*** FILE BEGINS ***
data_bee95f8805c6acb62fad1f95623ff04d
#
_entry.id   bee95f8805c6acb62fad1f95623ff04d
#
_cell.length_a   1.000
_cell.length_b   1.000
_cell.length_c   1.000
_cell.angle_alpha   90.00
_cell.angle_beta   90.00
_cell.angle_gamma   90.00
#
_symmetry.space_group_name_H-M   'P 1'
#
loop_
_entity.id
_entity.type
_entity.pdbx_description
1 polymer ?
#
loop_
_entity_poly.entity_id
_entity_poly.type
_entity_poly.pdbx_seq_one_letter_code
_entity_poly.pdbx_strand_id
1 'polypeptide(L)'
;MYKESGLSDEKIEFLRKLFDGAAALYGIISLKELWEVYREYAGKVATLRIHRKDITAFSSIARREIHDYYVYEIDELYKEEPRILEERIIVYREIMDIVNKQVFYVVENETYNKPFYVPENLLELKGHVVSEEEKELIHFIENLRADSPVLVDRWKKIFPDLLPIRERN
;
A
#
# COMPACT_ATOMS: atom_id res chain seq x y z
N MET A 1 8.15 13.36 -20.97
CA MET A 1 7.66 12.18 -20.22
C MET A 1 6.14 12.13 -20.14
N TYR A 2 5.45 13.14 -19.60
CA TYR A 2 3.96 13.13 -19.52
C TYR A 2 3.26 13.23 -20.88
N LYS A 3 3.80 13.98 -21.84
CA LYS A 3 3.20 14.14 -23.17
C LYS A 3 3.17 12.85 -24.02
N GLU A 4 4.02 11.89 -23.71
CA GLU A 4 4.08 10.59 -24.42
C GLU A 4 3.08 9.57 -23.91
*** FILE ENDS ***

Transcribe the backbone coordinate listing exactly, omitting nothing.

data_bee95f8805c6acb62fad1f95623ff04d
#
_entry.id   bee95f8805c6acb62fad1f95623ff04d
#
_cell.length_a   1.000
_cell.length_b   1.000
_cell.length_c   1.000
_cell.angle_alpha   90.00
_cell.angle_beta   90.00
_cell.angle_gamma   90.00
#
_symmetry.space_group_name_H-M   'P 1'
#
loop_
_entity.id
_entity.type
_entity.pdbx_description
1 polymer ?
#
loop_
_entity_poly.entity_id
_entity_poly.type
_entity_poly.pdbx_seq_one_letter_code
_entity_poly.pdbx_strand_id
1 'polypeptide(L)'
;MYKESGLSDEKIEFLRKLFDGAAALYGIISLKELWEVYREYAGKVATLRIHRKDITAFSSIARREIHDYYVYEIDELYKEEPRILEERIIVYREIMDIVNKQVFYVVENETYNKPFYVPENLLELKGHVVSEEEKELIHFIENLRADSPVLVDRWKKIFPDLLPIRERN
;
A
#
# COMPACT_ATOMS: atom_id res chain seq x y z
N MET A 1 8.15 13.36 -20.97
CA MET A 1 7.66 12.18 -20.22
C MET A 1 6.14 12.13 -20.14
N TYR A 2 5.45 13.14 -19.60
CA TYR A 2 3.96 13.13 -19.52
C TYR A 2 3.26 13.23 -20.88
N LYS A 3 3.80 13.98 -21.84
CA LYS A 3 3.20 14.14 -23.17
C LYS A 3 3.17 12.85 -24.02
N GLU A 4 4.02 11.89 -23.71
CA GLU A 4 4.08 10.59 -24.42
C GLU A 4 3.08 9.57 -23.91